The Legacy of César Chávez on César Chávez Day – How his vision inspires our work on child labor
Do you ever think about people from the past you wish you could go back in time to meet? At the top or near the top of my list is César Chávez, who was born on March 31st in 1927. César died in 1993 a few months before I started working for a farmworker organization, the Association of Farmworker Opportunity Programs (AFOP).
For the last 22 years, my work with that AFOP and then the National Consumers League and the Child Labor Coalition has involved trying to obtain equal protection for farmworker children under US labor law. The legacy of César cast a big shadow on our efforts. His success in raising the public consciousness gave all of us hope in the advocacy community that we might help Americans to care about migrant farmworkers and their plight and the conditions endured by their children working in the fields beside them.
César was born in 1927 in Yuma, Arizona in an adobe home on his parent’s ranch, which eventually was lost during the Great Depression. His family joined the exodus to California where they began work as migrant farmworkers and faced many hardships. The family would pick peas and lettuce in the winter, cherries and beans in the spring, corn and grapes in the summer and cotton in the fall.
Poverty forced César to drop out of school in the 8th grade to work in the fields. After he returned from a two-year stint in the Navy, César returned to California, married and eventually had eight children. Through much of the 50s, he worked for and eventually headed the Community Service Organization, a Latino civil rights group. In 1962, he and Dolores Huerta cofounded a group that would later come to be known as the United Farm Workers (UFW) of America.
In the fertile California fields around him, César saw workers performing back-breaking work for wages that kept them in poverty. In 1965, he helped lead the five-year Delano grape strike. He also led the historic 340-mile protest march of thousands of striking farmworkers to the state capitol in Sacramento, inspiring many Americans. The union reached out to consumers and asked them to boycott grapes in support of the workers—an estimated 17 million Americans joined the boycott. Eventually, the growers were forced to recognize the union and raise workers’ wages. Around the country, other farmworker unions formed to advocate for farmworkers.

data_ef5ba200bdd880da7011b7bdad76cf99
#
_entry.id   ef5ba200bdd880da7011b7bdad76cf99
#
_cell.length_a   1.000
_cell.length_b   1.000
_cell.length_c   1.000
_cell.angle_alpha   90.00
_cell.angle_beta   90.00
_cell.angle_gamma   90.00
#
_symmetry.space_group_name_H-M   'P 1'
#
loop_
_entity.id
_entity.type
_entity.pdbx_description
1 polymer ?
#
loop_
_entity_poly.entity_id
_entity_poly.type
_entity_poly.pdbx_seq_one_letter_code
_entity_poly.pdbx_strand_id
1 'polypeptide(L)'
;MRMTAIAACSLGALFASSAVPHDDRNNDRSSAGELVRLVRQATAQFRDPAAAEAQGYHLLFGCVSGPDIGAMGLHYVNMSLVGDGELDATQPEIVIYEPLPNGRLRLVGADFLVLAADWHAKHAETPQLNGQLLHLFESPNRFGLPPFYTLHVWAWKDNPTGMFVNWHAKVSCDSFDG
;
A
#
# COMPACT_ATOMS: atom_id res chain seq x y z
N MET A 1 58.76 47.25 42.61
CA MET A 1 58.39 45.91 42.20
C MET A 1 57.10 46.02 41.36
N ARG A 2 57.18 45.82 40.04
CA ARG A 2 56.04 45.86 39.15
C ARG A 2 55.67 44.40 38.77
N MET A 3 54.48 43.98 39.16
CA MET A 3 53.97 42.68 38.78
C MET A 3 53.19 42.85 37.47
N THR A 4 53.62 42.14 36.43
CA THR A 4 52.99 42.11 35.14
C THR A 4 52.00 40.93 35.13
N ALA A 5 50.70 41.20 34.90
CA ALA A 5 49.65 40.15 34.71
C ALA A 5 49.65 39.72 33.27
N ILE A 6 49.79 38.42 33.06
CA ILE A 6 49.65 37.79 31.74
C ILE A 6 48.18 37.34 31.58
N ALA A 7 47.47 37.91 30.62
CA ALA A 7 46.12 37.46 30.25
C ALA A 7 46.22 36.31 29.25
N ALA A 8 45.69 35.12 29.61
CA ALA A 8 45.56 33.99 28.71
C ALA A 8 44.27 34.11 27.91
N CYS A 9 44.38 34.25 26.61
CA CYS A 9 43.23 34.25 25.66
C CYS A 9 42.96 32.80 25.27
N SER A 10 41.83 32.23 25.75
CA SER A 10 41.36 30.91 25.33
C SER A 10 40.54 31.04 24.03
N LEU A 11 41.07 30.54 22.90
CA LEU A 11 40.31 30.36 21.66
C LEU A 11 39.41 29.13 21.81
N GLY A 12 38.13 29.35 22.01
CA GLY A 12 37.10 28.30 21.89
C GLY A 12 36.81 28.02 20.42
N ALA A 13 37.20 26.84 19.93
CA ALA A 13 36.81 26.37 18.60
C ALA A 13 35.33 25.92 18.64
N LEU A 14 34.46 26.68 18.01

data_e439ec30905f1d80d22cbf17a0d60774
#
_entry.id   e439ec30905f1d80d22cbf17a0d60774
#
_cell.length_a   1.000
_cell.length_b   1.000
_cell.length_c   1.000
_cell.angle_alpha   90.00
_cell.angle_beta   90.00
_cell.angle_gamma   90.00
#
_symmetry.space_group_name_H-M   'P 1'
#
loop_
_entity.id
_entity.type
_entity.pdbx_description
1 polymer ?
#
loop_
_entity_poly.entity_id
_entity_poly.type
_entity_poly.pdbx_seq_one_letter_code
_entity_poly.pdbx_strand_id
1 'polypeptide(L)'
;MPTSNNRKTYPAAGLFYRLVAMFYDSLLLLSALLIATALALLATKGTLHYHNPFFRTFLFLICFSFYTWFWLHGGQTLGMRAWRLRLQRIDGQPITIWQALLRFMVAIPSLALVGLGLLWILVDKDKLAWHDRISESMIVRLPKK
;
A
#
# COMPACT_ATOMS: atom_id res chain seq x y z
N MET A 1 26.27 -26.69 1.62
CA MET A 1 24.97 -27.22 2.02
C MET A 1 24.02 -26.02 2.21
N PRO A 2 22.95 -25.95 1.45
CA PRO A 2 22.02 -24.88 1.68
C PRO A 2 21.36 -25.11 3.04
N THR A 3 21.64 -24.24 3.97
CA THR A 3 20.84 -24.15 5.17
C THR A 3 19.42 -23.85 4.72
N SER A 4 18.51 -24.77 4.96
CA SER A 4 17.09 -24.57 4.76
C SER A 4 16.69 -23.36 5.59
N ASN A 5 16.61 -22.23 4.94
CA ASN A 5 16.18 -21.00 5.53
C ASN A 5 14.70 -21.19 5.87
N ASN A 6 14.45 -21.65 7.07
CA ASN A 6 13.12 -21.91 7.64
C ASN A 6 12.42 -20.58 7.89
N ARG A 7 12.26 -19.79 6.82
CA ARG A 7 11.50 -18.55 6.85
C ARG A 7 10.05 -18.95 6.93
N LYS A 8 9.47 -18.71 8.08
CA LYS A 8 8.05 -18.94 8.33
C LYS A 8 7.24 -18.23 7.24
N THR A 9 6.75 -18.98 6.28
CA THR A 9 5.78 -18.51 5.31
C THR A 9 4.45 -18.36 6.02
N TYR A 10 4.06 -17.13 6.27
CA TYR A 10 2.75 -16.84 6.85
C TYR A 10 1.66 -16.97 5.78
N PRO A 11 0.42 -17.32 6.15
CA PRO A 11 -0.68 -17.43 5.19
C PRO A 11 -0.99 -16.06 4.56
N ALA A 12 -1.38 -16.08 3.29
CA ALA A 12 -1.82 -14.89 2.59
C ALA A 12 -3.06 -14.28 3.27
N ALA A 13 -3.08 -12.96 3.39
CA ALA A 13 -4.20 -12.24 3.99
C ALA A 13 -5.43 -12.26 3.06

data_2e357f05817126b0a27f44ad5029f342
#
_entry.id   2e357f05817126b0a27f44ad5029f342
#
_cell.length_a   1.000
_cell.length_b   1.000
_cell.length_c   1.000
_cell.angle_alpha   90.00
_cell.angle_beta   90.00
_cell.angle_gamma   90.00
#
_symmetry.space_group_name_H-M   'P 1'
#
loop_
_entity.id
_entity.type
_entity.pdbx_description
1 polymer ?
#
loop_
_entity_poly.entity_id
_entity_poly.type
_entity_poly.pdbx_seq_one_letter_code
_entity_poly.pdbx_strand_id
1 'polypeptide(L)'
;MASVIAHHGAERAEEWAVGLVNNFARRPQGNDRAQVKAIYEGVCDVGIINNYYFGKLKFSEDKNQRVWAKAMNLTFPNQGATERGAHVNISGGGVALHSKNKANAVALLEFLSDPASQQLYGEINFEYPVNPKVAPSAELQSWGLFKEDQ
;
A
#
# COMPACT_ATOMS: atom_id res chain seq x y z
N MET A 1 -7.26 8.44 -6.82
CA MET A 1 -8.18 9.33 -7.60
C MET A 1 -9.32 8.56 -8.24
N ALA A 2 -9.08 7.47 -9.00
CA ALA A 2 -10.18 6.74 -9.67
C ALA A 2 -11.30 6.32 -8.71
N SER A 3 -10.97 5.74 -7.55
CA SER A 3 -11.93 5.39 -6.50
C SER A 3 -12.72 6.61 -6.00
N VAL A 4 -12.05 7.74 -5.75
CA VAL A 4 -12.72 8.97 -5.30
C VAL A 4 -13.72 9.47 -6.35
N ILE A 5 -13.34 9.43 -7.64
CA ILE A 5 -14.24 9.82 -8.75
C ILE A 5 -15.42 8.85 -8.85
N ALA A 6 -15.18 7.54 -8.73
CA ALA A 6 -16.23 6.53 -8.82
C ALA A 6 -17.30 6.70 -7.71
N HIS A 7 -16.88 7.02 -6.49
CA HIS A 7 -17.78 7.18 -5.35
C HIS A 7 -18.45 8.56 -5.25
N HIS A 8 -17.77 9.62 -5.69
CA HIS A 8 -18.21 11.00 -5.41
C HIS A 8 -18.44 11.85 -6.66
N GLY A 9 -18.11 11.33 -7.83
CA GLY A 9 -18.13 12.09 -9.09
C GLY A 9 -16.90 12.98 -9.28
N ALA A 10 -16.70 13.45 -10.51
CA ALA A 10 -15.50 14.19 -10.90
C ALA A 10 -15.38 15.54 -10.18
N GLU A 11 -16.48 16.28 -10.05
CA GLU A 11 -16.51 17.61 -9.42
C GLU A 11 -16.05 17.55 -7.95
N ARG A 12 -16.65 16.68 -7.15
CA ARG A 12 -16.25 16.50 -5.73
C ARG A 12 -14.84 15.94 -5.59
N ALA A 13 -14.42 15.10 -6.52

In the early 1970s, the UFW won passage of the California Agricultural Labor Relations Act, allowing farmworkers to bargain collectively.
Throughout the late 1960s and early 1970s, César inspired the public by conducting a number of personal fasts, including one lasting 25 days, as part of his advocacy. Senator Robert Kennedy famously visited César to help draw attention to farmworker conditions.
César also espoused non-violent tactics used by Martin Luther King and Gandhi. His leadership and sacrifice helped a lot of average Americans to empathize with the struggles of migrant farmworkers. He helped give power to the powerless.
Today, in Washington, the Secretary of Agriculture Tom Vilsack and the U.S. Department of Agriculture honored the legacy of César by naming the department’s primary interior courtyard after him. César’s daughter, granddaughter, and son-in-law spoke in a public ceremony about the unfinished work that remains, including the deportation of hundreds of thousands of farmworkers, the lack of immigration reform, the worsening conditions for many rural workers and the need to advance rural cooperatives accessible to Latino workers.
One of those pieces of unfinished work that we at the Child Labor Coalition (CLC) and the National Consumers League are very much involved in is closing loopholes in U.S. child labor law that allow children, as young as 12, to work unlimited hours in US fields. This week we met with Secretary of Labor Tom Perez, leaders from the White House, and 16 representatives of tobacco companies and tobacco growers to discuss child labor in US tobacco fields.
Child labor in US agriculture concerned César. In his 1984 Commonwealth Club address in California he tried to warn the public about unfinished work:
“Child labor is still common in many farm areas. As much as 30 percent of Northern California’s garlic harvesters are under-aged children. Kids as young as six years old have voted in states, conducted union elections, since they qualified as workers. Some 800,000 under-aged children work with their families harvesting crops across America. Babies born to migrant workers suffer 25 percent higher infant mortality rates than the rest of the population. Malnutrition among migrant workers’ children is ten times higher than the national rate.”
“All my life, I have been driven by one dream, one goal, one vision: to overthrow a farm labor system in this nation that treats farm workers as if they were not important human beings. Farm workers are not agricultural implements; they are not beasts of burden to be used and discarded. That dream was born in my youth, it was nurtured in my early days of organizing. It has flourished. It has been attacked.”
Today, on the anniversary of his birth, we are inspired by the life of César Chávez and are committed to increasing wages for adult farmworkers so that parents are not compelled by poverty to bring their children to the fields with them.
We are committed to change US child labor laws so that they do not discriminate against Latino children.
We envision a future in which the sons and daughters of migrant children have the same educational opportunities as other children and are able to fully participate in the American dream.
As César and his beloved farmworkers often chanted, “Sí, se puede – Yes, we can!”